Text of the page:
Editor's Note: Michele Tripi is a former Hospice of the Western Reserve home care patient who had ALS. Her daughter, Jackie Pfadt, played an integral role in her care, along with her father, Joe Tripi (pictured above), and other family members and friends.        

Obviously, living with a terminal illness is extremely stressful and heart breaking.  But we as a family went all-in together.  We did so much. Hospice of the Western Reserve supported us in creating a care strategy to take care of Mom. Music and art therapy allowed us to create memories and works of art that we will cherish for the rest of our lives.

My mom painted several paintings. My favorite is one she did of my cats, Axel and Maverick.  She gave this to my husband for his birthday. I love it.

My mom was a teacher. ALS [amyotrophic lateral sclerosis] was steadily taking away every physical capability within her life.  Her world continued to get smaller and smaller as she lost more and more of her abilities. As her illness progressed, she was not able to create art projects herself anymore, so we became her arms and legs. She sat with us and instructed us on what to do. She cheered us on and encouraged us. She loved teaching and it truly gave her an avenue to continue to do that even when her body was no longer able.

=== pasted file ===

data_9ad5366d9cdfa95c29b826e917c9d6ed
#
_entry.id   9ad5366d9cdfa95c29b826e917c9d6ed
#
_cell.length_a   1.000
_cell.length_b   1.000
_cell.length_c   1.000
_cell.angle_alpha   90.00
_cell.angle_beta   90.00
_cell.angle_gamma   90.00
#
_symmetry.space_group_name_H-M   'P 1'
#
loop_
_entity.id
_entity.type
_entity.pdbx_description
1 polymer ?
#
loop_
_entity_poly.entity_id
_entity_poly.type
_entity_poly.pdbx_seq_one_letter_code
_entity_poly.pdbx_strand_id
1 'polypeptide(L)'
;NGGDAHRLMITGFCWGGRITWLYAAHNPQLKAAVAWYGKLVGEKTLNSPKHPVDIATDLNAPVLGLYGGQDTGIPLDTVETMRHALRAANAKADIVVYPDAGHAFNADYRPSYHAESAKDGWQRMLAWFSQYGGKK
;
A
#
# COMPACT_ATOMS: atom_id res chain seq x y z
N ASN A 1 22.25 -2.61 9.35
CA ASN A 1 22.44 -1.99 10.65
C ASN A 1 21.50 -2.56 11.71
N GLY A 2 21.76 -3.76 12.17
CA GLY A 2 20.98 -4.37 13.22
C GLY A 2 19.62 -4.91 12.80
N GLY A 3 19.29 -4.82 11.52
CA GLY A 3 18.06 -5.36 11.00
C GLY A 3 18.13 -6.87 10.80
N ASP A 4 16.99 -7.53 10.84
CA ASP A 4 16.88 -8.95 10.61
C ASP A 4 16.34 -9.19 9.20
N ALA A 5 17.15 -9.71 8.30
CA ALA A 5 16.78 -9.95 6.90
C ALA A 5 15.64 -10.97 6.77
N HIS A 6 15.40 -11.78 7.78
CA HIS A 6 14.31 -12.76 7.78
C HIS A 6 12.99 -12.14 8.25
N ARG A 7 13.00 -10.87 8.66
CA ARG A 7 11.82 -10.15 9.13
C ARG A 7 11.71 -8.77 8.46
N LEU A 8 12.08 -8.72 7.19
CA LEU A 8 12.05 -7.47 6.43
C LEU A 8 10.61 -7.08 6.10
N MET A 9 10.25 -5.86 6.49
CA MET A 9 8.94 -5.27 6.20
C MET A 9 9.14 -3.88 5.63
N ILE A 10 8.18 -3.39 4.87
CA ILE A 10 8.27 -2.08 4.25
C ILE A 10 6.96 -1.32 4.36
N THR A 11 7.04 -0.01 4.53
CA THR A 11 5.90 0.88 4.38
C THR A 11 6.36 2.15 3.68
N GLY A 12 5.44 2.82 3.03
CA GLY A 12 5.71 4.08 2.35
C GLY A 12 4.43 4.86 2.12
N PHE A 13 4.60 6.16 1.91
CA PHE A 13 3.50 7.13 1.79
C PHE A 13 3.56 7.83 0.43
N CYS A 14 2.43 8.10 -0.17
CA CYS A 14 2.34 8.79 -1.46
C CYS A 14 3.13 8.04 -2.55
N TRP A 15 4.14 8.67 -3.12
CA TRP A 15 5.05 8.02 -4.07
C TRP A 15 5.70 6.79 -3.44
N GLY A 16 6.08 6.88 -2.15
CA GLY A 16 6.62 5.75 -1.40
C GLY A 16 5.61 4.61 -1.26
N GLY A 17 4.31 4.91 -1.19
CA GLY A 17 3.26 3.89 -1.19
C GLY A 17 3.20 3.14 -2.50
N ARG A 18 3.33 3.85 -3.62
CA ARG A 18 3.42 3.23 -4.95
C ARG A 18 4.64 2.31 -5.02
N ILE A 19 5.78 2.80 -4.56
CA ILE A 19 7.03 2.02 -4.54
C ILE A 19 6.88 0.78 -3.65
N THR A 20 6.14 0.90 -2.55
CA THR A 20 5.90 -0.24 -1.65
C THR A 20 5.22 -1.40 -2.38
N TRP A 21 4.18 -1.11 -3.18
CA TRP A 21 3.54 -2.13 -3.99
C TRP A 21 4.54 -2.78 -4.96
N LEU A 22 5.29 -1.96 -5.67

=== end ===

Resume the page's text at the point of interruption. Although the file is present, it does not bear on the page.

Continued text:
Mom and I worked on her legacy book together. We wrote her story so that she could give it to her grandkids and all of us to know her roots.  Mom and I had written so many things together over the years. I would write and she would edit all of my college and graduate school papers. It was awesome to be able to do this together. To laugh and cry together as we did it. Hospice of the Western Reserve worked with us to capture and edit all the pictures and then arranged for a company to have the books bound for us. 

We also wrote poems and worked with the music therapist to turn three of them into songs. When I hear them now, they transport me back into those moments and how I felt. When my mom passed away, she asked in her final moments to hear our three songs. I love that they were among the last things mom heard before she went to heaven.  

In the final weeks and days of Mom's life, we often reflected on how special these years of supporting Mom living with ALS were for us.  Not only did we get help from hospice in her daily care and support in making really hard decisions; we sang, danced, painted, wrote books, composed songs and "puzzled" together. We likely would not have made time to do these things had she not gotten sick. It was a gift and truly some of our best years together.